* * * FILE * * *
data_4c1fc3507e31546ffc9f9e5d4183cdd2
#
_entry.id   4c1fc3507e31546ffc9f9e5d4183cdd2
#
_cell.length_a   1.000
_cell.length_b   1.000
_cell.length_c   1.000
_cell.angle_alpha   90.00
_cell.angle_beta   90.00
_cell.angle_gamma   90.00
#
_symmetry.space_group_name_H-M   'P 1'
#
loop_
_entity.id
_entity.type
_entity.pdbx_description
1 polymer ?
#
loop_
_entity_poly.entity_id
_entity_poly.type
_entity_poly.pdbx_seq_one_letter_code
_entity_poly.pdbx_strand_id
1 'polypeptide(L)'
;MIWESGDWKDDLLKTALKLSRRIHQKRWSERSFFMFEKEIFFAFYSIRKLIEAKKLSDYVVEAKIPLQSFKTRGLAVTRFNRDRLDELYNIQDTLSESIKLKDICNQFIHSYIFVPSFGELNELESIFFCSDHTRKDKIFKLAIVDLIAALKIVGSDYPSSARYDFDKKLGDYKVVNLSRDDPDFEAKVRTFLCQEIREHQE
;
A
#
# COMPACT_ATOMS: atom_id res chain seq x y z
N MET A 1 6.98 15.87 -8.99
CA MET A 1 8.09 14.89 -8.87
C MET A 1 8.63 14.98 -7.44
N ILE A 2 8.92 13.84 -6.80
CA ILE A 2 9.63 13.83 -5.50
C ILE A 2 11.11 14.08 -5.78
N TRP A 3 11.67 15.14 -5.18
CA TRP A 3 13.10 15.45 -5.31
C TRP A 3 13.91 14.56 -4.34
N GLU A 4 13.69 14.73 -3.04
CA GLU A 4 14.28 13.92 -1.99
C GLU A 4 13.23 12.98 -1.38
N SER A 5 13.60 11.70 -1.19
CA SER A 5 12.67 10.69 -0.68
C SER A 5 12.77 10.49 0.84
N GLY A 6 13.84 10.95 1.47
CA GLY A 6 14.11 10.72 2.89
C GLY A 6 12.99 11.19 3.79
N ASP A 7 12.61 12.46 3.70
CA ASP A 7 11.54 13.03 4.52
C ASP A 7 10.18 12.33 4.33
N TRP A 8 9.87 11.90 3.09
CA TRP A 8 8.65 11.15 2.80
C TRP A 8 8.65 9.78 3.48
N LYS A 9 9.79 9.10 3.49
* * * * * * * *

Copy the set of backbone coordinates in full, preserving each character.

data_4c1fc3507e31546ffc9f9e5d4183cdd2
#
_entry.id   4c1fc3507e31546ffc9f9e5d4183cdd2
#
_cell.length_a   1.000
_cell.length_b   1.000
_cell.length_c   1.000
_cell.angle_alpha   90.00
_cell.angle_beta   90.00
_cell.angle_gamma   90.00
#
_symmetry.space_group_name_H-M   'P 1'
#
loop_
_entity.id
_entity.type
_entity.pdbx_description
1 polymer ?
#
loop_
_entity_poly.entity_id
_entity_poly.type
_entity_poly.pdbx_seq_one_letter_code
_entity_poly.pdbx_strand_id
1 'polypeptide(L)'
;MIWESGDWKDDLLKTALKLSRRIHQKRWSERSFFMFEKEIFFAFYSIRKLIEAKKLSDYVVEAKIPLQSFKTRGLAVTRFNRDRLDELYNIQDTLSESIKLKDICNQFIHSYIFVPSFGELNELESIFFCSDHTRKDKIFKLAIVDLIAALKIVGSDYPSSARYDFDKKLGDYKVVNLSRDDPDFEAKVRTFLCQEIREHQE
;
A
#
# COMPACT_ATOMS: atom_id res chain seq x y z
N MET A 1 6.98 15.87 -8.99
CA MET A 1 8.09 14.89 -8.87
C MET A 1 8.63 14.98 -7.44
N ILE A 2 8.92 13.84 -6.80
CA ILE A 2 9.63 13.83 -5.50
C ILE A 2 11.11 14.08 -5.78
N TRP A 3 11.67 15.14 -5.18
CA TRP A 3 13.10 15.45 -5.31
C TRP A 3 13.91 14.56 -4.34
N GLU A 4 13.69 14.73 -3.04
CA GLU A 4 14.28 13.92 -1.99
C GLU A 4 13.23 12.98 -1.38
N SER A 5 13.60 11.70 -1.19
CA SER A 5 12.67 10.69 -0.68
C SER A 5 12.77 10.49 0.84
N GLY A 6 13.84 10.95 1.47
CA GLY A 6 14.11 10.72 2.89
C GLY A 6 12.99 11.19 3.79
N ASP A 7 12.61 12.46 3.70
CA ASP A 7 11.54 13.03 4.52
C ASP A 7 10.18 12.33 4.33
N TRP A 8 9.87 11.90 3.09
CA TRP A 8 8.65 11.15 2.80
C TRP A 8 8.65 9.78 3.48
N LYS A 9 9.79 9.10 3.49